Underfloor heating and floor height – what do they mean? Electrical and water based systems require different build heights, but both require the same heat source and water to keep the floor warm. For electrical systems, the build height is often around 50mm, but for water based systems, it can be much higher. Luckily, vinyl flooring is a good conductor for underfloor heating. When you decide to build or renovate a home, underfloor heating from vloerverwarming is definitely worth considering.

Water based underfloor heating systems require greater build heights than electrical underfloor heating systems

The difference between electrical and water based underfloor heating systems lies in the construction height required. Water-based systems require greater build heights because they absorb heat through a tile adhesive or screed layer. Electric underfloor heating systems are easier to install, and their construction height is lower than those of water-based systems. However, electric underfloor heating systems need to be installed above a levelling compound layer, which can be more challenging to install.

The Best Types of Flooring for Radiant Heating

The installation process is complex and expensive. Water-based systems can be installed in new buildings, but renovation work requires a more complicated installation process. The height requirement is often more than 50mm. Water-based systems are more expensive than electrical underfloor heating, as they require a greater amount of space between the finished floor and the sub-floor. Water-based systems can also raise floor heights by more than 15cm.

PEX tubing acts as the main arteries for underfloor heating

PEX is a type of pipe that is widely used in underfloor heating. It comes in several sizes, ranging from 1/2″ to 3/4″. Most PEX tubing is orange in color, and is sold in rolls of 300 to 1,000 feet. PEX is categorized into two categories: non-barrier and barrier. The latter is used when the system is installed in a commercial property.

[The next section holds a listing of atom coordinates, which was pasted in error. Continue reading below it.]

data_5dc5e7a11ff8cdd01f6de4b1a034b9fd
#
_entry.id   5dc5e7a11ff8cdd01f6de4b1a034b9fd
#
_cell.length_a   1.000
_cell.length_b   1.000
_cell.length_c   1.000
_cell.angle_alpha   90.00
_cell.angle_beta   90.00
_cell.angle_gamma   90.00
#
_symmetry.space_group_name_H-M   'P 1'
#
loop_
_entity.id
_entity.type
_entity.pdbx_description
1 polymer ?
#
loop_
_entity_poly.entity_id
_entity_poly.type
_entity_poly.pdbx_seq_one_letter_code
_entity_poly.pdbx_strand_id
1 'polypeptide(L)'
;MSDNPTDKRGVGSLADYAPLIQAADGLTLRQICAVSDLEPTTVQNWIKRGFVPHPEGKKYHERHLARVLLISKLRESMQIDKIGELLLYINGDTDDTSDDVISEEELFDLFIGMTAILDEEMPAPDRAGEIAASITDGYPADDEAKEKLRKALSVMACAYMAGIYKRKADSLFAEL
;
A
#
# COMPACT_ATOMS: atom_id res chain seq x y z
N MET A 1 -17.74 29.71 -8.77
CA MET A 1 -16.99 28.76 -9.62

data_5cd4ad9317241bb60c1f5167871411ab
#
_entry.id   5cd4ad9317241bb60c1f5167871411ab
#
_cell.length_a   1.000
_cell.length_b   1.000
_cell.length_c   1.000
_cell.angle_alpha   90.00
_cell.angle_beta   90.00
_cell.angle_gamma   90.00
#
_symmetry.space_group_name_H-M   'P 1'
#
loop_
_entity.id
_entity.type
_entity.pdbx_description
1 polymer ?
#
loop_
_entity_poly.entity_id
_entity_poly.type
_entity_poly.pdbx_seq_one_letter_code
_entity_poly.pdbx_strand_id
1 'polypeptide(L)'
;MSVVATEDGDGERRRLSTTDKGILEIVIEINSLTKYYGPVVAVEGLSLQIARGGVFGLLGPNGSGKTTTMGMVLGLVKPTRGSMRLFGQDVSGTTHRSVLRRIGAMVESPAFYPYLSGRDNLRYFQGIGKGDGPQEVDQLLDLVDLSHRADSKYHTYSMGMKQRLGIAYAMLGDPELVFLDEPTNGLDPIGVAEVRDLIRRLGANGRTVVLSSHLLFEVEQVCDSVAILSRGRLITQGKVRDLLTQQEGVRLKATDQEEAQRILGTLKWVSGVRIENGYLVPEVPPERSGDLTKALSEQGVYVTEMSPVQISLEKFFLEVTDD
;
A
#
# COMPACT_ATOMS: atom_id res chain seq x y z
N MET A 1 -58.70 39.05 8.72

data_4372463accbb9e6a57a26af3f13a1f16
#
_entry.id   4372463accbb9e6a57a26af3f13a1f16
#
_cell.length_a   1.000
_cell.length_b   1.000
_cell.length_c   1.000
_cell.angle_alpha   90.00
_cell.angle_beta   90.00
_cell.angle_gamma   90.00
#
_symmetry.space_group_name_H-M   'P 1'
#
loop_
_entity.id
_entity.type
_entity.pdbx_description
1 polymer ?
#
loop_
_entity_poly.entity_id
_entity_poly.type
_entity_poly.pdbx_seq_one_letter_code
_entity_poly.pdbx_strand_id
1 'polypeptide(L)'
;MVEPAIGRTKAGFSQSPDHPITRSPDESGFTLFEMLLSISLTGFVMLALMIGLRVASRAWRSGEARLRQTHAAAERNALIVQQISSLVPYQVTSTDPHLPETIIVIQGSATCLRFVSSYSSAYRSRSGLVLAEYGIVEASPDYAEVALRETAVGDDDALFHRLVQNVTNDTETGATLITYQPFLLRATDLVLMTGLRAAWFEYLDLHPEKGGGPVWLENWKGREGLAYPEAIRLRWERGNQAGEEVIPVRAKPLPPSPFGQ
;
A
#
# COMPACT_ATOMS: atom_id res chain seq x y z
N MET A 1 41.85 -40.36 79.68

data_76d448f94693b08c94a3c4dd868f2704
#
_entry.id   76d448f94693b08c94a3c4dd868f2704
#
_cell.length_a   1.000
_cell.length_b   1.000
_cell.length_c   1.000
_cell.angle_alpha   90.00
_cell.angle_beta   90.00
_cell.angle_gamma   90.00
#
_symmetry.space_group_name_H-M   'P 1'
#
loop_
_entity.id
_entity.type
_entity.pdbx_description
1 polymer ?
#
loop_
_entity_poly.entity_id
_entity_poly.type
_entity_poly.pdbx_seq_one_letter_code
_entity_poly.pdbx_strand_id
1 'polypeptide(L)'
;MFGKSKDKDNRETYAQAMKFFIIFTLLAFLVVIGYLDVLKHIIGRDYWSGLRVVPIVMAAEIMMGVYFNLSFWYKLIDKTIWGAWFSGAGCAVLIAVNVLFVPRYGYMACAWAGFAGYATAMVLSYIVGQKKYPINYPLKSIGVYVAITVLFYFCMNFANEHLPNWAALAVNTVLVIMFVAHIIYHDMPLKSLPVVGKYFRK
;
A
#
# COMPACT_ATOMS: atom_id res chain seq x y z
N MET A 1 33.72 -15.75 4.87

The history of underfloor heating dates back to the Roman Empire, and its uses have only grown in popularity. During the 1930s, the famed architect Frank Lloyd Wright began to incorporate hydronic radiant heat into his design. As the technology evolved, so did the materials used. PEX tubing, also known as cross-linked polyethylene, became an ideal choice for underfloor heating. This polymer is safe, reliable, and widely available. In Europe, PEX tubing is extensively used in underfloor heating systems, and it is quickly gaining popularity in North America.

Vinyl flooring performs well as a conductor for underfloor heating

The combination of a vinyl floor and underfloor heating is becoming increasingly popular in homes and offices, thanks to its many benefits. Apart from its wide range of applications, vinyl flooring is easy to install and offers high-quality material properties. Another plus of underfloor heating is its environmental and cost-effective nature. If you are planning to install underfloor heating, you need to pay special attention to the installation process.

Underfloor heating on vinyl flooring is safe, provided that the heat generated is not too high and not too fast. The classic hot water underfloor heating system generates heat by flowing warm water through pipes, ensuring that the floor slowly warms up. The water temperature inside the pipes stays constant between 26 and 28 degrees Celsius, so the flow temperature has no impact on the vinyl floor temperature. Furthermore, the water temperature can even be higher than the floor temperature!

Cost of materials for underfloor heating

Before you choose to install underfloor heating, consider what type of flooring you want in your home. Stone or ceramic tiles will give your home the best thermal conductivity. If you have young children or a modern feel, porcelain tile will be the perfect choice. If you prefer hardwood flooring, you should know that hardwood can warp when it is too hot. If you want to install underfloor heating, however, you should know that engineered wood can handle the heat.

Before you start looking for a flooring contractor, know the cost of materials and labor. The labor costs are often as much as 10 percent to 20 percent of the overall budget. DIY installation is an excellent option and can save hundreds of dollars. If you’re not confident about your DIY skills, seek advice from a professional. A professional will be able to determine the cost of materials and labor and give you an estimate.